How to Use Chopsticks Without Causing Offense

eat with chopsticks

Chopsticks can be polarising beasts. Used by a sizable chunk of the world’s population,  they are the natural partners to South East and East Asia’s cuisine, perfect for scooping up rice and twirling long noodles.

In the hands on the uninitiated however, the can turn a civilized dinner into an exercise in frustration and sloppy table manners. Even those used to chopsticks can flail when forced to use regional variants. Watch a table of Korean businessmen, used  to short steel sticks, try to wield longer plastic styles in a Chinese banquet and you’ll see what we mean. And that’s not even taking into consideration the social minefield that comes attached to these deceptively rudimentary utensils. Luckily, AGI’s Asian etiquette experts have weeded out the worst faux pas to help steer you through the stickiest of dining situations.

Rule number one: Master your weapon.

Essentially, if you’ve figured out how to hold a pencil, this process will be very quick to pick up. If not, well, good luck. First, make sure the lower chopstick is stationary, and rests at the base of your thumb, and between the ring finger and middle finger. Hold the second chopstick like a pencil, using the tips of the thumb, index finger, and middle finger, and move up and down in a pincer like motion. Practice as much as possible when dining solo to ensure success at public events.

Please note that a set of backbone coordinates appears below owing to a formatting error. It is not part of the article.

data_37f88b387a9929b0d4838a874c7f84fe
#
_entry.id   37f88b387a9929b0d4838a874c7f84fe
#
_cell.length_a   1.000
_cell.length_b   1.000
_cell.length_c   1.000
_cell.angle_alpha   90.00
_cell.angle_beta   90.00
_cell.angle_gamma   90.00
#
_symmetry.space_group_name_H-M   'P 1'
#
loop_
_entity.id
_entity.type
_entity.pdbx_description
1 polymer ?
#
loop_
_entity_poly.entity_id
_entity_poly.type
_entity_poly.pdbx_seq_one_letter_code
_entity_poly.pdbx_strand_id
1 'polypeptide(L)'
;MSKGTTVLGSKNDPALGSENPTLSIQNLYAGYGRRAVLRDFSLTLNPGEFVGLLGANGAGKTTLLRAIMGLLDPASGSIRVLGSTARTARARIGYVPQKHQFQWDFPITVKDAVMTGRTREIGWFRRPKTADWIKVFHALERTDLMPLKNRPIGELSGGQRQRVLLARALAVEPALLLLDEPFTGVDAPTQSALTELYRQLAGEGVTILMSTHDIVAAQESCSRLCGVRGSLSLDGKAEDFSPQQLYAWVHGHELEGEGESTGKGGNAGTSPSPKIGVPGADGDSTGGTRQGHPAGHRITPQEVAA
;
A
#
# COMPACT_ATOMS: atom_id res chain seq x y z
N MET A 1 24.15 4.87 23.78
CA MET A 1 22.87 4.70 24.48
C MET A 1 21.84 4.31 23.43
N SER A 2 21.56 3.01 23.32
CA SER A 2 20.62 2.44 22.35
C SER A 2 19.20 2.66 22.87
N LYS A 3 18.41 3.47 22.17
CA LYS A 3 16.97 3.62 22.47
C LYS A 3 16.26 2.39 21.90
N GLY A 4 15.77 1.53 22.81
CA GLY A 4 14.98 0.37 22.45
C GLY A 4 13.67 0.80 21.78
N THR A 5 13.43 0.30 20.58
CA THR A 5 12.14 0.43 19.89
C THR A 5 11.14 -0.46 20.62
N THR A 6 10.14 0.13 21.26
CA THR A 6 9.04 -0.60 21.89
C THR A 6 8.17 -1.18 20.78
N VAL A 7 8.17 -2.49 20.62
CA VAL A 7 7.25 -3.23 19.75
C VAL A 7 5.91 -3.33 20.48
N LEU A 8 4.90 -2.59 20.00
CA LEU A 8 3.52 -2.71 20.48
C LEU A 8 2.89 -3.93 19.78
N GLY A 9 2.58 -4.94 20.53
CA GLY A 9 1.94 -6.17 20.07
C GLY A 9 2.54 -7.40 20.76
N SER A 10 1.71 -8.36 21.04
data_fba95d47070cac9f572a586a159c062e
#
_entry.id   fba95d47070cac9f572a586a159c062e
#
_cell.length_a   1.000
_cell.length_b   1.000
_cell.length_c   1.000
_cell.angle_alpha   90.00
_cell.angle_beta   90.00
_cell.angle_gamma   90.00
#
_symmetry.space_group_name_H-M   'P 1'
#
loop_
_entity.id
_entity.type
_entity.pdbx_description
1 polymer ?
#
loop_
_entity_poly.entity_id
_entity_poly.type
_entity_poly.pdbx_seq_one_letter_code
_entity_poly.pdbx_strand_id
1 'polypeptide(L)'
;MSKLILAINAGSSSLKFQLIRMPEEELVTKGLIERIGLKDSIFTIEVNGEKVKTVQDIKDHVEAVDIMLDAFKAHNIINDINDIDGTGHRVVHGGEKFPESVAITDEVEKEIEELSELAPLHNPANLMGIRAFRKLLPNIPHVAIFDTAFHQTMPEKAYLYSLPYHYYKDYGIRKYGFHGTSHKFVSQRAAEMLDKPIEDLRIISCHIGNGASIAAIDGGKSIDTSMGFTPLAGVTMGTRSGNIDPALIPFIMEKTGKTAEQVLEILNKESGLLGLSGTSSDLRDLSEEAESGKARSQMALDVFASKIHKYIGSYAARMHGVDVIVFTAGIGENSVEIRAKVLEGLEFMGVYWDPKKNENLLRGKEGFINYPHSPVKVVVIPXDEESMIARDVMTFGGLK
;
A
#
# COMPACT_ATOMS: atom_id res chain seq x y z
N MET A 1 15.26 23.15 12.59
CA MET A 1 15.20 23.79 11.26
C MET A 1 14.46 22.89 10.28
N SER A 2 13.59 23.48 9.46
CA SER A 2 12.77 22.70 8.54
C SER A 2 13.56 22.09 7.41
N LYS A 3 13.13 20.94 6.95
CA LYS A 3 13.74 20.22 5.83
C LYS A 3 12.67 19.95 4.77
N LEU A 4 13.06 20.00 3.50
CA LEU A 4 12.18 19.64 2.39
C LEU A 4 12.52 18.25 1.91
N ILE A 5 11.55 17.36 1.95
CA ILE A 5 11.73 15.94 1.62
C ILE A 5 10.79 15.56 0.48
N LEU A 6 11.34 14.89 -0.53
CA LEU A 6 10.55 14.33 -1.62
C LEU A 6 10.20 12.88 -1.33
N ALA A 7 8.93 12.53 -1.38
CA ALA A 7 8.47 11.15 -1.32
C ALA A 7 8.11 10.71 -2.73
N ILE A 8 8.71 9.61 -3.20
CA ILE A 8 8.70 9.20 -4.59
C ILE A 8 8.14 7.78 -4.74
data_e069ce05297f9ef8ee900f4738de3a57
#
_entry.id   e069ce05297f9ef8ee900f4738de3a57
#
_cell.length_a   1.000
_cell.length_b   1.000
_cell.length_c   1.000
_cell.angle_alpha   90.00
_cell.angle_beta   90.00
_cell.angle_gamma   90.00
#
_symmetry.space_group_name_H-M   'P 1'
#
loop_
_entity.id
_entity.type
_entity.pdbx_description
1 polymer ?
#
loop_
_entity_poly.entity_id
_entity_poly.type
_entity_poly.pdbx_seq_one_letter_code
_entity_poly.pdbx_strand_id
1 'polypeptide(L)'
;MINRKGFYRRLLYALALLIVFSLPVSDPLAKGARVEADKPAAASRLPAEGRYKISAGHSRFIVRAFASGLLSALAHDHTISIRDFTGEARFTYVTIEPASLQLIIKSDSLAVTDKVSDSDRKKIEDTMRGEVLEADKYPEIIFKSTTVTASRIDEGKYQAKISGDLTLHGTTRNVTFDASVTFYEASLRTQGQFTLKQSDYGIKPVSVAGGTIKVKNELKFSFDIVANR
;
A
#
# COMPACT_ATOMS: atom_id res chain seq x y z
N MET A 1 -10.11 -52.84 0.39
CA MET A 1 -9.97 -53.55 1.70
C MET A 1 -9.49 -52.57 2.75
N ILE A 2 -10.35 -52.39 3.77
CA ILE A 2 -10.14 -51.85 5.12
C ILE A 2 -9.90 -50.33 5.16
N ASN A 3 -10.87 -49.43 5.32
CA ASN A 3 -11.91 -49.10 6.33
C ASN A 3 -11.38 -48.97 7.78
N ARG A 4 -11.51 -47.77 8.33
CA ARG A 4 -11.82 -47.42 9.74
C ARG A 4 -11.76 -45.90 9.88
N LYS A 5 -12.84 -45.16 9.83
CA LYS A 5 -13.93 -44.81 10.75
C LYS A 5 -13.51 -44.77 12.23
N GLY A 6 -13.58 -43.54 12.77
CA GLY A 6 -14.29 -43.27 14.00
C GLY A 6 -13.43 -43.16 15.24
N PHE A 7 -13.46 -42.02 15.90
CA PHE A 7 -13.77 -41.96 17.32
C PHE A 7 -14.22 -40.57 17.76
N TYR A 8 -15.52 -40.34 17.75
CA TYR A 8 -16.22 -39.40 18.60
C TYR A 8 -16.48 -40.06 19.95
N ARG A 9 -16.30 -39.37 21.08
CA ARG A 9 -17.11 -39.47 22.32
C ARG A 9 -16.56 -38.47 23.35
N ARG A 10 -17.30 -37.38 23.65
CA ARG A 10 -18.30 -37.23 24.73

Rule number two:  Avoid death imagery.

When in Japan or Taiwan, never upend your chopsticks into your rice. This is taboo as it resemble funerary rituals- a definite conversation stopper, unless you happen to be at a goth restaurant. For the same reason, never pass food directly to another person’s chopsticks in Japan.

Rule number three: Look around before you slurp.

When in doubt, copy your fellow diners. Unlike in China, Korean diners consider it very rude to bring a dish close to your mouth- except when eating noodles. Regional contradictions like this can throw off even the most seasoned traveller.

Rule number four: Avoid spreading your diseases.

In communal dining, if there are no serving chopsticks are provided, many regions consider it polite to reverse your eating utensils when helping yourself. And even if it isn’t the required form, it’s much more hygienic for your dining companions.

Rule number five: Manners first.

Avoid using one chopstick at a time. For one, you’ll most likely end up splashing everyone else around the table, and another, you’ll look like a bit of a caveman.

Rule number six:Public walrus imitations are never funny.

Don’t sit with your chopsticks dangling in your mouth whilst your hands are otherwise occupied. See above.

Rule number seven: Stop that racket.

Don’t drum bowls, cups or other implements with your chopsticks. It’s pretty annoying, and to Chinese diners, it’ll look like your imitating a beggar.

Rule number eight: Your rice is not a sandpit.

Rummaging around in your food  like you’re digging for treasure is generally considered quite insulting to chefs. And if you really have to get that last prawn, at least try to be a bit discrete about it.

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